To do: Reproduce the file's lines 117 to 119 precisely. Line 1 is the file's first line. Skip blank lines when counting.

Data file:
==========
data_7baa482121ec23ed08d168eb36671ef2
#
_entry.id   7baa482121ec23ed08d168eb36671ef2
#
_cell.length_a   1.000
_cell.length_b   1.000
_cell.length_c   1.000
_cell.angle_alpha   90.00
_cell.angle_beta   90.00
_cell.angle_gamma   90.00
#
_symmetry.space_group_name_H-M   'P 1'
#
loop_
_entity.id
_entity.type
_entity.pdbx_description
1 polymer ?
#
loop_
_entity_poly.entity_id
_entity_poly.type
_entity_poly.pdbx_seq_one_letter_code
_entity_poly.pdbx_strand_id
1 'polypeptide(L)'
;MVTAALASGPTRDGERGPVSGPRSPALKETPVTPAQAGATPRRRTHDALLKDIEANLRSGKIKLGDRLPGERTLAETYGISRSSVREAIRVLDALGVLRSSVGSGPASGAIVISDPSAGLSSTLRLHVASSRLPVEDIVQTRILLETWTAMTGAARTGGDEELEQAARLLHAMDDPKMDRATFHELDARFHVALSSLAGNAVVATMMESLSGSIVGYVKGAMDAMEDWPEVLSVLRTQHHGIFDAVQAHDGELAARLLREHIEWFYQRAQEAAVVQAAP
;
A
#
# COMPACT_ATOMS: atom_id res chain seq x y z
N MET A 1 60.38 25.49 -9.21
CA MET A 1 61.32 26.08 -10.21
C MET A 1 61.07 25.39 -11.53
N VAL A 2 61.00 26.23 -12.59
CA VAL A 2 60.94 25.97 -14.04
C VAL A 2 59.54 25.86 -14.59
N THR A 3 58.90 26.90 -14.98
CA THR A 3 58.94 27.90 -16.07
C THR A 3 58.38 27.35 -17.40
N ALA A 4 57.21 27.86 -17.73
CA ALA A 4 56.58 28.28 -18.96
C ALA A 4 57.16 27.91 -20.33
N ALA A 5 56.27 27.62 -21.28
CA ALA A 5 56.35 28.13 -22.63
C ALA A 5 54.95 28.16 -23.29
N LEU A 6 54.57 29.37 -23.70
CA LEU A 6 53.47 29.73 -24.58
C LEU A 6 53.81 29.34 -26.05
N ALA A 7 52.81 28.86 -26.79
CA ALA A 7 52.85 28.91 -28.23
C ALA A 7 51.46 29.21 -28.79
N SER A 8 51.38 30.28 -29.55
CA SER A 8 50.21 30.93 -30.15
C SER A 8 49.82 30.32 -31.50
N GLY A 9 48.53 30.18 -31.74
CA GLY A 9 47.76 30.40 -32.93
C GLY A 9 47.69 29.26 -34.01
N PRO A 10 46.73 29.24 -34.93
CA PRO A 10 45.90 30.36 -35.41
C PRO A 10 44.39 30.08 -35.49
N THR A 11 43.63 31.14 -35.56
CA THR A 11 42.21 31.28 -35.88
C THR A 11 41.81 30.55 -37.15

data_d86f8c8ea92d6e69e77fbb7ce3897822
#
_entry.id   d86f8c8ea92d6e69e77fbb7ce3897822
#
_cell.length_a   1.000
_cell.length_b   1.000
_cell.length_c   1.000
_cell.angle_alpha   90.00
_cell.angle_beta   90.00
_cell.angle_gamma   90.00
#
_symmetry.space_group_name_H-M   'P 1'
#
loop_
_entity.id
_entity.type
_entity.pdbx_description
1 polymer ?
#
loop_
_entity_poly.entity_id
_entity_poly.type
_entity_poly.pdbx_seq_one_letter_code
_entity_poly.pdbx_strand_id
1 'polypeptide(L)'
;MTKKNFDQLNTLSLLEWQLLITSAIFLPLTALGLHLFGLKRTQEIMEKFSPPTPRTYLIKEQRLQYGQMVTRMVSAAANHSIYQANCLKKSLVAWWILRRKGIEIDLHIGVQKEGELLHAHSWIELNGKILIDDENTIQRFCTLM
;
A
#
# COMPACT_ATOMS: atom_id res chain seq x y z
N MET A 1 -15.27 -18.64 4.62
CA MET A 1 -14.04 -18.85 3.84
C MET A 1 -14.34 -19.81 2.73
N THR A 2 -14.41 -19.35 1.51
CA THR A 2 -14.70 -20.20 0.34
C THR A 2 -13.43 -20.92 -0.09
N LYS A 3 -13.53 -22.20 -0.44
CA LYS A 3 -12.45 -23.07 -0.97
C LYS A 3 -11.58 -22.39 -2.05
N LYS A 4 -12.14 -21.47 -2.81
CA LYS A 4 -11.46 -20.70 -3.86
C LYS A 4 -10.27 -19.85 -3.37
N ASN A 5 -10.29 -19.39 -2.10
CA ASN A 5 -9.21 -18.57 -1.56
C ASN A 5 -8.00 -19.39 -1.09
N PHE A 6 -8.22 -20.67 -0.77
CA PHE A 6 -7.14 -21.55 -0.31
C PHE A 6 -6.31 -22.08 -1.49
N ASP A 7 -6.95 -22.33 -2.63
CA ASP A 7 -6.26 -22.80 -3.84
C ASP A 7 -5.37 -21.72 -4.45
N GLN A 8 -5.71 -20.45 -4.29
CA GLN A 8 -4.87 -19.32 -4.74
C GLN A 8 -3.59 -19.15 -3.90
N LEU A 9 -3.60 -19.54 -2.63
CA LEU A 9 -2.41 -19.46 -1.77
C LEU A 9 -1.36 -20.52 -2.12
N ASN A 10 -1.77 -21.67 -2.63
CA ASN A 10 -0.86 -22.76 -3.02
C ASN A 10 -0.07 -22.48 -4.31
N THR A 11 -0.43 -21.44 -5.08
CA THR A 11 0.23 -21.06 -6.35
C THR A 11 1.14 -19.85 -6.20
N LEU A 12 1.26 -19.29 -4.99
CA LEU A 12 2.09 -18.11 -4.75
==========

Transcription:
C GLN A 8 -3.59 -19.15 -3.90
N LEU A 9 -3.60 -19.54 -2.63
CA LEU A 9 -2.41 -19.46 -1.77